I appreciate you bringing that up. The idea of a team of multiple stakeholders involved in both the decision-making as well as the reaction to unforeseen consequences, which is what happens when you’re at the edge of discovery, there’s unforeseen opportunity and risk. So now I get to ask the 12-year-old version question that I would ask if I were talking to you as a kid. I grew up on movies, where AI was the villain. They’re still being churned out every single year. There must be half a dozen of them. Where artificial intelligence is unleashed, and for whatever reason, it’s always mad at us, and always wants to get rid of us. Hollywood needs a bad guy, and artificial intelligence has been that bad guy for the “Terminator” series and the “Matrix.” It just goes on and on. The 12-year-old kid in me wants to ask, ‘Is that possible?’ Is it possible that generalized artificial intelligence could escape and turn us all into paper clips?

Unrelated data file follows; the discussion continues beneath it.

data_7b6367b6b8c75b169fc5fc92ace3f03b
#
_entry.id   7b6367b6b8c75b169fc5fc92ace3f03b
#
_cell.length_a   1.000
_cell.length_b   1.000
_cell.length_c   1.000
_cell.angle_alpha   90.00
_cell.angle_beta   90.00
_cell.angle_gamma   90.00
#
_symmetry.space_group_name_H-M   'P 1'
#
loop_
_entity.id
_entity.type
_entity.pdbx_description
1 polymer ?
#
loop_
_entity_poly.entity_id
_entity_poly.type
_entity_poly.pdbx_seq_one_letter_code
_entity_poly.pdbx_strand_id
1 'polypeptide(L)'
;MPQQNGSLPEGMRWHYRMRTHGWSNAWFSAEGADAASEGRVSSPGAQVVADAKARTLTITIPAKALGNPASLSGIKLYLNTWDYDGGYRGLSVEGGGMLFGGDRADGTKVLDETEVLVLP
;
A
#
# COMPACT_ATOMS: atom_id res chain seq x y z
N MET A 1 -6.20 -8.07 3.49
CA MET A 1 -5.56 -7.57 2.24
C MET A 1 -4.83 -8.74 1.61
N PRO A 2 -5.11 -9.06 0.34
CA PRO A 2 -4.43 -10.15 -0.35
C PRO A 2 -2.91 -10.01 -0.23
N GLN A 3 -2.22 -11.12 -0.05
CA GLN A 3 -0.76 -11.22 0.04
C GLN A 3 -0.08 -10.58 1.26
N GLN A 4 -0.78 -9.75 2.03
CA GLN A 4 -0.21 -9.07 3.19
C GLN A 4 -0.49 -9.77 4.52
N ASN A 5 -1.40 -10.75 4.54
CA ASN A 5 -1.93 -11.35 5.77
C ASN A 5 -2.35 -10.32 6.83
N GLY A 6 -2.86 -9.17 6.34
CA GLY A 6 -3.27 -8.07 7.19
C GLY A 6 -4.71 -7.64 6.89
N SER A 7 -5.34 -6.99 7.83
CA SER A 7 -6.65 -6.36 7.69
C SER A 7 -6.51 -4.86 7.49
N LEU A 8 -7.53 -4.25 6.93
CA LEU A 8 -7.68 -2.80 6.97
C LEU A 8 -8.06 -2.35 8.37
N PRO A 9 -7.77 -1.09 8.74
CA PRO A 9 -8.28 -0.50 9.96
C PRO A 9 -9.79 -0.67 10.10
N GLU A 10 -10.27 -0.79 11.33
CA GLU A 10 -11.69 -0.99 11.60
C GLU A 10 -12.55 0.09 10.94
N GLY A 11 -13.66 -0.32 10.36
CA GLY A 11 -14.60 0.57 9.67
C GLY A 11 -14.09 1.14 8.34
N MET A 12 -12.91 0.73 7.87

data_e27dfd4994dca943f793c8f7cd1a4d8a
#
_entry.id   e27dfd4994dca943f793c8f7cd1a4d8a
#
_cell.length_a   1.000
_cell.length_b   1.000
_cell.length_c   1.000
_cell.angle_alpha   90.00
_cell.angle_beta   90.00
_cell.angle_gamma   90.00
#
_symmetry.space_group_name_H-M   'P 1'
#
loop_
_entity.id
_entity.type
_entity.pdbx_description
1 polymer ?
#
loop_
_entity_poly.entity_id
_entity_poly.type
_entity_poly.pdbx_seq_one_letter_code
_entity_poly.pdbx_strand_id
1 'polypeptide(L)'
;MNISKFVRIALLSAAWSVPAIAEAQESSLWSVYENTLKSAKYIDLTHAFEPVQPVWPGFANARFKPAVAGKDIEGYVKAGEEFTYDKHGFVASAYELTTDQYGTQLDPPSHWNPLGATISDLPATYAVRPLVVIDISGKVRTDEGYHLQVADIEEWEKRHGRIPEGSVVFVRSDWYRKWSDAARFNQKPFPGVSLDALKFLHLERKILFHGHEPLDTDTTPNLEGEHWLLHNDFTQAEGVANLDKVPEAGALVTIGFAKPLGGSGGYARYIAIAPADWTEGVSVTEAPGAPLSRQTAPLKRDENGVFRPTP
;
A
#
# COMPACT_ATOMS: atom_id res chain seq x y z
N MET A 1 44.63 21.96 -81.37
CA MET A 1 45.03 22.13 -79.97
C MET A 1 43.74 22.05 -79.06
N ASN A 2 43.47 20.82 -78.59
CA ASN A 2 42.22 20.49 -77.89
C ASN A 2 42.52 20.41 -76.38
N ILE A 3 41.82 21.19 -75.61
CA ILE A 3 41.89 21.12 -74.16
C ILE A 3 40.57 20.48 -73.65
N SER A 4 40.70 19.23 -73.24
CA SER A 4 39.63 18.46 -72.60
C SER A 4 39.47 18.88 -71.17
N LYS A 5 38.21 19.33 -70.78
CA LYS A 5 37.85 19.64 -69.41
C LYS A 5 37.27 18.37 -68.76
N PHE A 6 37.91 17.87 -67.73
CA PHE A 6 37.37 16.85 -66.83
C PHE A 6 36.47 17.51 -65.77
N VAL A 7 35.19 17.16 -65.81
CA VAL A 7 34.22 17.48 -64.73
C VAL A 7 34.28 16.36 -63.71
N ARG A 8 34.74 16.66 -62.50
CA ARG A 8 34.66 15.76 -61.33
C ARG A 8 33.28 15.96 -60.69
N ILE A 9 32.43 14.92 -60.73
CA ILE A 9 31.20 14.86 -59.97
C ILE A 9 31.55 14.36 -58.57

I love that question. I have kids at home not far from being 12-year-olds. So we talk about these things. First of all, it’s a fantastic question. So first of all, in defense of the movie industry, there are a couple of movies where AI is not the villain. The one I chose for my kids to watch is “Big Hero Six.” It’s also a healthcare robot, which made me very happy. Another, I grew up watching is “Adam.” It’s a Japanese robot. Adam was a benevolent robot, a boy of robots. I was inspired by that.

Glad to hear it.

In all seriousness, I think it’s fair that we’re concerned about this. Not that the technology is so advanced, but that we think there is AI, or what people call artificial general intelligence, turning into machine overlords It’s not the concern I have. It’s the concern, at the end of the day, about people. Human civilization is a journey that never stopped innovating, from the day we discovered fire and turned some branches into tools and sharpened stones to cut. We are innovating. But every time we innovate, the hero and the villains are within ourselves, how we build tools, how we use them, how we use them, with ourselves, and how we use them with each other is the core of the question.